Count me as someone who does not believe there’s some scheme to undercut the campaign of Democratic presidential candidate Bernie Sanders in the event he defeats Hillary Clinton in Iowa and New Hampshire next month.
It’s one thing to suggest that so-called “establishment Democrats” will suffer heartburn if a candidate who is (in the words of former Democratic Representative Harold Ford Jr.) an “avowed socialist” steamrolls over Clinton in the opening stages of the Democratic primary. It’s quite another to suggest that those “establishment Democrats” are somehow plotting to ensure that someone other than Sanders ultimately secures the Democratic nomination.
Let’s face it: if some secret cabal of “establishment Democrats” did try to derail a surging Sanders campaign by recruiting Vice President Joe Biden, Secretary of State John Kerry or (as progressive commentator Thom Hartmann recently suggested) former Vice President Al Gore to “take over” for Clinton as the anti-Sanders candidate in the race, such a move would only serve to divide, if not thoroughly destroy, the Democratic Party. Who would benefit from such an effort (besides Republicans, of course)?
It’s simply impossible to imagine Biden concluding his political career by joining some bizarre effort to kneecap the Sanders campaign (especially after Biden’s recent complimentary remarks towards Sanders). It’s equally impossible to imagine Kerry or Gore agreeing to derail the campaign of a man who shares their passion for addressing climate change. “Establishment Democrats” may have certain issues with Sanders, but I can’t see those “establishment Democrats” hating or fearing Sanders so intensely that they would hatch some harebrained plot to suffocate his campaign in the event he wins Iowa and New Hampshire.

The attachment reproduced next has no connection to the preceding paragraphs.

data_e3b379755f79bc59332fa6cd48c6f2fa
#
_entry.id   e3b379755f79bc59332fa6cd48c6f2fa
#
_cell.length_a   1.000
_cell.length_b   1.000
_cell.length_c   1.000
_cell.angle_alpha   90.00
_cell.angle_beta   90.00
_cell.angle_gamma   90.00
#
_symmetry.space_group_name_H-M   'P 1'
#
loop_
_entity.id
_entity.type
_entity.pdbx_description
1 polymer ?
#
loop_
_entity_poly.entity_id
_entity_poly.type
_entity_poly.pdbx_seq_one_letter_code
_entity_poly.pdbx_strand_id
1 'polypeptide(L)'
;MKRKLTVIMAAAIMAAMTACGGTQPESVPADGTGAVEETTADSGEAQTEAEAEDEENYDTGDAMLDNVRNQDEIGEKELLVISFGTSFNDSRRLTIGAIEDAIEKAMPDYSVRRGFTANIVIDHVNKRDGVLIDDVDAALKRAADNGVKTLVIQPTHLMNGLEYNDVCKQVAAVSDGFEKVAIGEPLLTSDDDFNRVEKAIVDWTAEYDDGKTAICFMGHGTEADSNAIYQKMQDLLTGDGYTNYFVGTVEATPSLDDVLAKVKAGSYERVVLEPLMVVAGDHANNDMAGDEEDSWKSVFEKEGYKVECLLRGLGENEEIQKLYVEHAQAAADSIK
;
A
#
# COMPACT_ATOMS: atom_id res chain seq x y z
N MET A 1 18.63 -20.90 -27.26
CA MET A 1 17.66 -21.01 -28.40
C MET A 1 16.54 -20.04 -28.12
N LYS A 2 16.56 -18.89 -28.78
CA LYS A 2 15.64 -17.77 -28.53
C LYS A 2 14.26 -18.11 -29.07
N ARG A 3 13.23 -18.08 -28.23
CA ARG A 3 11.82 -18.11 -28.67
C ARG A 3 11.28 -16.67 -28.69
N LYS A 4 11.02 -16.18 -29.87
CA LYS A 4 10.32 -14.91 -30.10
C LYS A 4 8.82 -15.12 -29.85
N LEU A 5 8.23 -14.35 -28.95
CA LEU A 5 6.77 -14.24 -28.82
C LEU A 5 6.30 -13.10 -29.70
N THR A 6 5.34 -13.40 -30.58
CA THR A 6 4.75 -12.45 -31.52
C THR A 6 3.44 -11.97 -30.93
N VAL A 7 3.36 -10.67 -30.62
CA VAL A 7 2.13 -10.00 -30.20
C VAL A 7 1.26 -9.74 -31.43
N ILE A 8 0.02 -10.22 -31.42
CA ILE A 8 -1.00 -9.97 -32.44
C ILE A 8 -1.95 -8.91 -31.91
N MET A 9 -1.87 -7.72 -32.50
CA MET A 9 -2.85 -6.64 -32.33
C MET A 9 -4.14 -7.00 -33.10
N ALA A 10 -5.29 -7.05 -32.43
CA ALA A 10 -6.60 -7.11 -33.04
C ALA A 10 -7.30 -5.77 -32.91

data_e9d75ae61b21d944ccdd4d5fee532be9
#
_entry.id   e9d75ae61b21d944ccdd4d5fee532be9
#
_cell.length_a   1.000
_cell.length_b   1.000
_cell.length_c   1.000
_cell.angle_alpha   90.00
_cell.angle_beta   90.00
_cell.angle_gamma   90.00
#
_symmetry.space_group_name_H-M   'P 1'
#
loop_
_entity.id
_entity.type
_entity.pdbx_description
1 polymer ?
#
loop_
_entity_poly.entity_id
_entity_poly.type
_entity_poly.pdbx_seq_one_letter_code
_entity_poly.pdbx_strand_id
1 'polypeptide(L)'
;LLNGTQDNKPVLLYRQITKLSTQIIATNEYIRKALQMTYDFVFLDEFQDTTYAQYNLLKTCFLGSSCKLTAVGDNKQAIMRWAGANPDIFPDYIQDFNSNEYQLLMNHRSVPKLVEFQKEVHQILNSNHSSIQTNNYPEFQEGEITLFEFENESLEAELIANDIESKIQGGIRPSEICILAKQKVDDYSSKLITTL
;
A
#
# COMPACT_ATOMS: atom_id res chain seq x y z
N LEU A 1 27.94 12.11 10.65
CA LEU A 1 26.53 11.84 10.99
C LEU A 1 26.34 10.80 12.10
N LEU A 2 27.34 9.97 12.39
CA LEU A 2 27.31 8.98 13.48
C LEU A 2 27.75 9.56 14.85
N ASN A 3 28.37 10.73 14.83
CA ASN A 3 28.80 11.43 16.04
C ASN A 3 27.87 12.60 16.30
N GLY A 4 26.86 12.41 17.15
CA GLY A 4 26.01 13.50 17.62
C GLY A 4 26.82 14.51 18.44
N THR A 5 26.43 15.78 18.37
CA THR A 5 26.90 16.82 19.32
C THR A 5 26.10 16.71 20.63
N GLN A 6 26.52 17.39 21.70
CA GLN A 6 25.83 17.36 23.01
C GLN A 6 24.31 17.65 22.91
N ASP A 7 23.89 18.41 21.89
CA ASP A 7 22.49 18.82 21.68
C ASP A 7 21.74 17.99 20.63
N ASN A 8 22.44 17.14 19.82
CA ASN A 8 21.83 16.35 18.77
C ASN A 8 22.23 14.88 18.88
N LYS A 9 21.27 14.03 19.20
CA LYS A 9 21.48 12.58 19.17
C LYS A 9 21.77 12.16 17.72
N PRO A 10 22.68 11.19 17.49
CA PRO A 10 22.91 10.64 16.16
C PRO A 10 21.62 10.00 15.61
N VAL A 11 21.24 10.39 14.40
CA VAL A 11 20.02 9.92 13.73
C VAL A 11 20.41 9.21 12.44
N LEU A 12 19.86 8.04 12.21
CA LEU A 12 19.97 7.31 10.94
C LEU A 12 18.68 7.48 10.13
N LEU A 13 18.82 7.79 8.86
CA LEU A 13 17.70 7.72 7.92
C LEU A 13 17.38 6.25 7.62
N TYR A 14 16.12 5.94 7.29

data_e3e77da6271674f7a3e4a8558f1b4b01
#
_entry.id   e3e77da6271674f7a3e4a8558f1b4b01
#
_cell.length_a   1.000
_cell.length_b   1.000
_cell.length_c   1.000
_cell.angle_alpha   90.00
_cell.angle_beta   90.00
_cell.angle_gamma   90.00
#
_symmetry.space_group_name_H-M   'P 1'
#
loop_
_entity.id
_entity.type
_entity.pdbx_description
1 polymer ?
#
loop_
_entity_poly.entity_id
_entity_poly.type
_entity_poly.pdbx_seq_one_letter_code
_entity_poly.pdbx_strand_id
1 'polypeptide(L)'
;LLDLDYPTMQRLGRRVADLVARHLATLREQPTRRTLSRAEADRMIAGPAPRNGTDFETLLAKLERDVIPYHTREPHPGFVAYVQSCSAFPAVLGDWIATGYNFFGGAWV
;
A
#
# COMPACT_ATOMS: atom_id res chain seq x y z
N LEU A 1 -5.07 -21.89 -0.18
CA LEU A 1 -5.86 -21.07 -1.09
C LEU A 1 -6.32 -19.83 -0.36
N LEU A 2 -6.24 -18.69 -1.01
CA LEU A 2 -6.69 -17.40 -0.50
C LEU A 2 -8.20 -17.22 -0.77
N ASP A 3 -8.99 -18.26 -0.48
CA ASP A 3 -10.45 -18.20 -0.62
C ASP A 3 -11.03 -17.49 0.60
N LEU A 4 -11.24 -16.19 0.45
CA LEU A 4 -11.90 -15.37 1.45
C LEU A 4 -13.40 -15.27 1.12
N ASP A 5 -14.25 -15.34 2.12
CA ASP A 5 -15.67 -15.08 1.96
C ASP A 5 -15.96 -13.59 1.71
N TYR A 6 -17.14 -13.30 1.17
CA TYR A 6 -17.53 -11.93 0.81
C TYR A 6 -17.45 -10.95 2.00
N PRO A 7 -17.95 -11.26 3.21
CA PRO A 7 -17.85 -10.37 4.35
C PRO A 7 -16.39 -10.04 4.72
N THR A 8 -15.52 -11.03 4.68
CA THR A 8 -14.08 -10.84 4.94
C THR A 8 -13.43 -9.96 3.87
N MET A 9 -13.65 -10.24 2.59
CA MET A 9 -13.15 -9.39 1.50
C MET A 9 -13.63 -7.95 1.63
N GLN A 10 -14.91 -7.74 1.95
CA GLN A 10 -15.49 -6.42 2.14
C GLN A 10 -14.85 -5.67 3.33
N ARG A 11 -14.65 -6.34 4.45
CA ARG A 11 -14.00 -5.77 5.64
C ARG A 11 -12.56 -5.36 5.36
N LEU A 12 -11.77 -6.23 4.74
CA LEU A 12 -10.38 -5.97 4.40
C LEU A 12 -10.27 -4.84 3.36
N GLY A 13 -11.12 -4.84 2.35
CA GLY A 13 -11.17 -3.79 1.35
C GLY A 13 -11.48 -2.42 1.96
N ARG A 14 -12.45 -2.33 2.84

The “plot to stop Bernie!” argument is built on the apparent premise that “corporate Democrats” (or, as MSNBC’s Rachel Maddow used to call them, ”ConservaDems”) are scared to death of a President Sanders chastising them for their ties to special interests, and moving the Democratic Party in an excessively anti-corporate direction. Of course, if Sanders wins the presidency and Democrats regain the Senate and make gains in the House (or, against all odds, actually win the House back), “ConservaDems” will still be a part of the mix on Capitol Hill–and a President Sanders would have to deal with them as he tries to implement his agenda.
There is also the argument that “establishment Democrats” would rather not have Sanders as the Democratic nominee because they believe that he cannot survive a right-wing media onslaught in a general election. That argument, however, is profoundly nonsensical: didn’t Barack Obama prove that Democratic presidential nominees can survive right-wing media onslaughts?
If “establishment Democrats” tried to recruit another anti-Sanders candidate to stop the Vermonter from vaulting to victory, it would simply tick off the presumably-not-insignificant portion of the electorate that regards Sanders as the best option to complete President Franklin Delano Roosevelt’s unfinished work. In other words, such a strategy would divide the Democratic Party’s house against itself. You might remember what a certain Republican president said about a house divided…